Playing the Blues
Dave Fera has a sly sense of humor. Because he has an earnest-young-man voice, he can fatalistically sing, "I feel like meat/When I'm riding up and down these broken streets" in "Bike Ride" and make it sound as lovely and wistful as a first crush. The singer in the song is looking in the windows of people's cars while riding, but any voyeuristic feel is forgotten at the chorus when Blair Gimma's soaring voice echoes Fera's, declaring beautifully how she too feels like meat.
"Bike Ride" is the last song on Scuba School (Independent), the new EP by Big Blue Marble. The band began as a side project for Fera, who was so prolific a writer he had too many songs for his band Mahayla. Initially, Big Blue Marble was an outlet for Fera's more country-ish songs and featured Gimma heavily. Last summer, the band went through some lineup changes. Gimma left to put out her first solo album, and the sound became less country. The current lineup includes BBM veterans Ike Aguilar on guitar and Adam Campagna on keyboards, along with newcomers drummer Shaun Washburn, bassist Sara Essex and Motorway's Michael Blum on pedal steel.
"We were all surprised by how Big Blue Marble came together," says Aguilar.
Mahayla still exists, Fera says: "Right now, though, we're focused on Big Blue Marble."
Sitting outside the Rue de la Course, the band tries to remember the first gig with this lineup. "It was September 22," Essex insists, and after five minutes the others agree, whether they're entirely convinced or not. The gig, they concur, was upstairs at Lucy's, where the band played a party for the Coast Guard, but how the Coast Guard received the band is also debated. "Aguilar remembers it being like the concert at the Air Force base in This Is Spinal Tap, while Fera remembers it more positively. "By the end, if we'd had 10 more rock songs Š ." he starts, before the others' laughter drowns him out.
"I like being in a band," Fera says. His sensibility defines the band as it defined Mahayla and previous incarnations of Big Blue Marble, but not so much so that this lineup isn't recognizably different. Coming from indie pop, Fera's previous bands "kept it real," sometimes to the detriment of the song or the set as things ground to a halt while members swapped instruments. With more adept players, the band can execute more ambitious pieces like the slow rave-up, "Fairy Tale on Eleonore." "I like the teamwork," Fera continues, "having the right people to add the right things."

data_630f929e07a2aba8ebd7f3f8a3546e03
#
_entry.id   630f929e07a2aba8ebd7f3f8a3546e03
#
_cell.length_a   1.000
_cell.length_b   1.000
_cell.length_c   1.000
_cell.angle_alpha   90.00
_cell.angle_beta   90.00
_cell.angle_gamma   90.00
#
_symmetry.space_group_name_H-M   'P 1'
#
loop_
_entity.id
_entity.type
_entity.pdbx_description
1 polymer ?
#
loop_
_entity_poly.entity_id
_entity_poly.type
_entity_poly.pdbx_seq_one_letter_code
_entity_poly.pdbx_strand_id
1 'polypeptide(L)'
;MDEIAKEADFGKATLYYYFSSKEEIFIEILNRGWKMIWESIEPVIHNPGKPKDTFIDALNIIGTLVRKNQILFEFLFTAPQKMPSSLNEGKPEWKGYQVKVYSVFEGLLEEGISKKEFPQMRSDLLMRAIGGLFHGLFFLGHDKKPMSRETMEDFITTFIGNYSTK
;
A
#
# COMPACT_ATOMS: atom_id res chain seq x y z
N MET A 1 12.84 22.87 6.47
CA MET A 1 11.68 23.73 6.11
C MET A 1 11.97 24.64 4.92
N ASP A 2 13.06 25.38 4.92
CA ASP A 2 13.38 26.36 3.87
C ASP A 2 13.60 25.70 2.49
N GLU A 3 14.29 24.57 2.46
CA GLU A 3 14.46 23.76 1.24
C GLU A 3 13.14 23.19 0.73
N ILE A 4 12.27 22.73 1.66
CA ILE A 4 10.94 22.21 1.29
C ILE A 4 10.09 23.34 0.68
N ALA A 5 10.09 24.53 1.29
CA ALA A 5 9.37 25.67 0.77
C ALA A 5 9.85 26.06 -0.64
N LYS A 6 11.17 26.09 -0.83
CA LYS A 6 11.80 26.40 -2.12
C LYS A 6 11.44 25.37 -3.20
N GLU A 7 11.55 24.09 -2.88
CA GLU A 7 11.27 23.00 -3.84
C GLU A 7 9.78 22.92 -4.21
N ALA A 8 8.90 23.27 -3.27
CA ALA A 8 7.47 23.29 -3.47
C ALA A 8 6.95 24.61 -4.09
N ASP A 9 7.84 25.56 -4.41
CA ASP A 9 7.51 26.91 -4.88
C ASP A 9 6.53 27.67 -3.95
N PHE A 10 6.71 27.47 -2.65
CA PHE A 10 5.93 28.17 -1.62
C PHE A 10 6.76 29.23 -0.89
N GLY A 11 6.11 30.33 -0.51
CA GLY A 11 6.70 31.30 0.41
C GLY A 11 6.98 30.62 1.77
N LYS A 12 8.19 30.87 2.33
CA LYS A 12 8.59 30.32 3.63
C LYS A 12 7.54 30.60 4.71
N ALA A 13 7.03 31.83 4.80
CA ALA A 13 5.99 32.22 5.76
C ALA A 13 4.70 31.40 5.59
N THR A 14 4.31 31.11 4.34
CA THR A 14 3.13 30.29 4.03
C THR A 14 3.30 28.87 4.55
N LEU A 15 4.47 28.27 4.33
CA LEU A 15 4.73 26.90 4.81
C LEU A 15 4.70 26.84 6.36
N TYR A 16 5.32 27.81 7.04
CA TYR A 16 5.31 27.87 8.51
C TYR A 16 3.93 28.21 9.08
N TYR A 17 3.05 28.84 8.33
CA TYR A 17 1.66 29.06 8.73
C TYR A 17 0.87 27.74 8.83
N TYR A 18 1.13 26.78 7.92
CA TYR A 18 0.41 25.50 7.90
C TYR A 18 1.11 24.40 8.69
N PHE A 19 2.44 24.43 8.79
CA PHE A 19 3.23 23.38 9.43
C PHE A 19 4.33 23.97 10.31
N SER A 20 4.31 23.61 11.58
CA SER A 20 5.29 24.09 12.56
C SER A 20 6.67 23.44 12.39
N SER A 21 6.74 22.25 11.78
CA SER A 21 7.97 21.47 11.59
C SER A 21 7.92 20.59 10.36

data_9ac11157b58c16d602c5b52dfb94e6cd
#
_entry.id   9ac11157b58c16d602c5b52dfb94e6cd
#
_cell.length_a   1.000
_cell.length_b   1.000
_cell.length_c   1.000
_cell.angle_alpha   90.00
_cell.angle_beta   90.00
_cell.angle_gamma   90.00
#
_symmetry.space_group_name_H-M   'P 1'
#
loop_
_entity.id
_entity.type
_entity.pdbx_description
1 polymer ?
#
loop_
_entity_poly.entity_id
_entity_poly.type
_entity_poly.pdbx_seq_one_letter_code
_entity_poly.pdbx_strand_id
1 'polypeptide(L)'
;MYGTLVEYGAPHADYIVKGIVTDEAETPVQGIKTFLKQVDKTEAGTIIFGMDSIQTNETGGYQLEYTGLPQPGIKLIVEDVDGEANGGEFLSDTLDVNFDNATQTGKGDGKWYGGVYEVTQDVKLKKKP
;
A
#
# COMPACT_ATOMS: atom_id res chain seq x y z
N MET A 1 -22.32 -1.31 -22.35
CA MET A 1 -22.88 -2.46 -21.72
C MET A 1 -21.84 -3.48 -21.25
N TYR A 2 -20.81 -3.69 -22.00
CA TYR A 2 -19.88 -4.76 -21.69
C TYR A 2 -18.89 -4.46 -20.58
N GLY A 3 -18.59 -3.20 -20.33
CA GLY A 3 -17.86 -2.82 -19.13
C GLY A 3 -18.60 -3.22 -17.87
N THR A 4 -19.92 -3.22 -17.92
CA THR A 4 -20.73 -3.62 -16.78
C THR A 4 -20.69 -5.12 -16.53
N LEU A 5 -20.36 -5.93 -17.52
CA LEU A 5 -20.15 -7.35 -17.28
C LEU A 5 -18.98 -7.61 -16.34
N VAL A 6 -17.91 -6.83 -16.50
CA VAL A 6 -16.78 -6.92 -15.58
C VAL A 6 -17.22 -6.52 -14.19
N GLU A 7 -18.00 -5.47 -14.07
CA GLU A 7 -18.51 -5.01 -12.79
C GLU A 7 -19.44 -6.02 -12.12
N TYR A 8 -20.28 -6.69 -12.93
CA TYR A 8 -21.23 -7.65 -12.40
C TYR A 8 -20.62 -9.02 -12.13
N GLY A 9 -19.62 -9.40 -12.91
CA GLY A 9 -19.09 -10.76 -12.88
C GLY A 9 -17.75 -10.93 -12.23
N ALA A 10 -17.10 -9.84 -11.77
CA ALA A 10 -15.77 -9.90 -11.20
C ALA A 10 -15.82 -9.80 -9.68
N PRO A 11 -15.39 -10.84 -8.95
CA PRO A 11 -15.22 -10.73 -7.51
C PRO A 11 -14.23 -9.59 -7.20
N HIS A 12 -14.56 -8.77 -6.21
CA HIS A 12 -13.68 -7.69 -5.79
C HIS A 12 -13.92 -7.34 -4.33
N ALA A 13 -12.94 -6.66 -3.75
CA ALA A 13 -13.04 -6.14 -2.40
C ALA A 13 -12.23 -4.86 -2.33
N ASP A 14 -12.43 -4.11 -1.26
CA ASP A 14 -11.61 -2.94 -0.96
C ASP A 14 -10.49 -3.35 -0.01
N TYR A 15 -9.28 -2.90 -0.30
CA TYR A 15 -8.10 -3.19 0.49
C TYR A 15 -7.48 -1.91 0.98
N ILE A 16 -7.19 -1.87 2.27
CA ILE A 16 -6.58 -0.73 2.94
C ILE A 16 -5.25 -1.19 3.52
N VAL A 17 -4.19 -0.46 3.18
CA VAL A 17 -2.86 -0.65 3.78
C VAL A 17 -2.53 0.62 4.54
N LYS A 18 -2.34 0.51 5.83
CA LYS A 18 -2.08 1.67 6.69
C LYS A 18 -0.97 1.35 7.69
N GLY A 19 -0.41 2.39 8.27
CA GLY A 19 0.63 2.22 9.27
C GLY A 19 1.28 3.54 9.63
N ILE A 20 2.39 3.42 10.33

This collection of musicians dominates Scuba School, though two tracks were recorded before Gimma left. The disc recalls Belle & Sebastian in its surface sweetness, melodic grace and lush arrangements. Live, that pop sense isn't lost, but the sheer number of parts adds up to a fair amount of energy. Through all of that, Fera's intelligence as a songwriter shines through.
"Working Class Man" begins with a young man talking about his goals, "making tall bridges, building big dams" but being thwarted by "this prosperous land," where the structures are already built. That take on the American working class mythology is pretty smart, but the chorus -- "I'll keep living the good life for you/You keep looking for someone to screw" -- adds a few layers of complexity. It casts "the good life" as work, asking, "What is the good life?" By leaving the "you" ambiguous, he can be heard talking to corporate America or a bourgeois lover a la Pulp's "Common People."
Still, it's clear Big Blue Marble is a band, whether recording at Living Room Studios or with Better Than Ezra's Tom Drummond. "We have a lot of freedom to do our own things," Essex says. "Having creative control of your own instrument is important." To capture that freedom, the band records when it has some songs ready rather than waiting until it has an album's worth. "I like to record quickly," Fera says. "That way, the band members don't get time to get too comfortable with their parts."
[DVD Review] The Sweet -- The Sweet: Glitz, Blitz & Hitz -- The Very Best of Sweet (Music Video Distributors): Time and distance made glam rock seem risque. Photos of David Bowie, T. Rex and Sweet in sexually ambiguous wardrobes seemed so decadent once, but seeing footage today of Sweet on British television shows undercuts that drama. The audience is in rugby shirts and cotton blouses surrounding the band dressed in capes, leather and makeup, making the whole thing seem silly now. Similarly, seeing guitarist Andy Taylor and his chins, along with a few very British non-rock 'n' roll types interviewed today shows where glam ends up. Still, the Sweet had a lot more good songs than just "Ballroom Blitz" and "Fox on the Run." Of them, only "Little Willy" is missing from this band history/video collection. &127;